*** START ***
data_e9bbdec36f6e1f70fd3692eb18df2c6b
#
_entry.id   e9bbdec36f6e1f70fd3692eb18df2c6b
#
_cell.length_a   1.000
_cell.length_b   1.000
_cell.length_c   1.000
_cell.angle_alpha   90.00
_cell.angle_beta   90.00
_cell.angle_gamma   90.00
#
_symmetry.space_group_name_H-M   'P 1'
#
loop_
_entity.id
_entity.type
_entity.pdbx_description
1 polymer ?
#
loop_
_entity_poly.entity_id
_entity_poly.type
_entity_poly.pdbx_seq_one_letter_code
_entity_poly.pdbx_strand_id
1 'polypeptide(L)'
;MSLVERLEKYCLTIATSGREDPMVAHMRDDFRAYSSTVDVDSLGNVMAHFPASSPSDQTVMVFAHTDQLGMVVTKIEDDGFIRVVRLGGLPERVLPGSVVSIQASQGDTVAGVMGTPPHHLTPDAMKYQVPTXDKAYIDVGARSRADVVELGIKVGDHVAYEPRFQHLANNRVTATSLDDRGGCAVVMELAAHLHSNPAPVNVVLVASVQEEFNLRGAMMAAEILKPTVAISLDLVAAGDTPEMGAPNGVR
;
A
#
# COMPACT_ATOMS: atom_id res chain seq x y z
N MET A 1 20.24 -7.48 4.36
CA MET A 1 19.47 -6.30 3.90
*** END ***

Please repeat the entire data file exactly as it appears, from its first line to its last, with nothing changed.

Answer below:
data_e9bbdec36f6e1f70fd3692eb18df2c6b
#
_entry.id   e9bbdec36f6e1f70fd3692eb18df2c6b
#
_cell.length_a   1.000
_cell.length_b   1.000
_cell.length_c   1.000
_cell.angle_alpha   90.00
_cell.angle_beta   90.00
_cell.angle_gamma   90.00
#
_symmetry.space_group_name_H-M   'P 1'
#
loop_
_entity.id
_entity.type
_entity.pdbx_description
1 polymer ?
#
loop_
_entity_poly.entity_id
_entity_poly.type
_entity_poly.pdbx_seq_one_letter_code
_entity_poly.pdbx_strand_id
1 'polypeptide(L)'
;MSLVERLEKYCLTIATSGREDPMVAHMRDDFRAYSSTVDVDSLGNVMAHFPASSPSDQTVMVFAHTDQLGMVVTKIEDDGFIRVVRLGGLPERVLPGSVVSIQASQGDTVAGVMGTPPHHLTPDAMKYQVPTXDKAYIDVGARSRADVVELGIKVGDHVAYEPRFQHLANNRVTATSLDDRGGCAVVMELAAHLHSNPAPVNVVLVASVQEEFNLRGAMMAAEILKPTVAISLDLVAAGDTPEMGAPNGVR
;
A
#
# COMPACT_ATOMS: atom_id res chain seq x y z
N MET A 1 20.24 -7.48 4.36
CA MET A 1 19.47 -6.30 3.90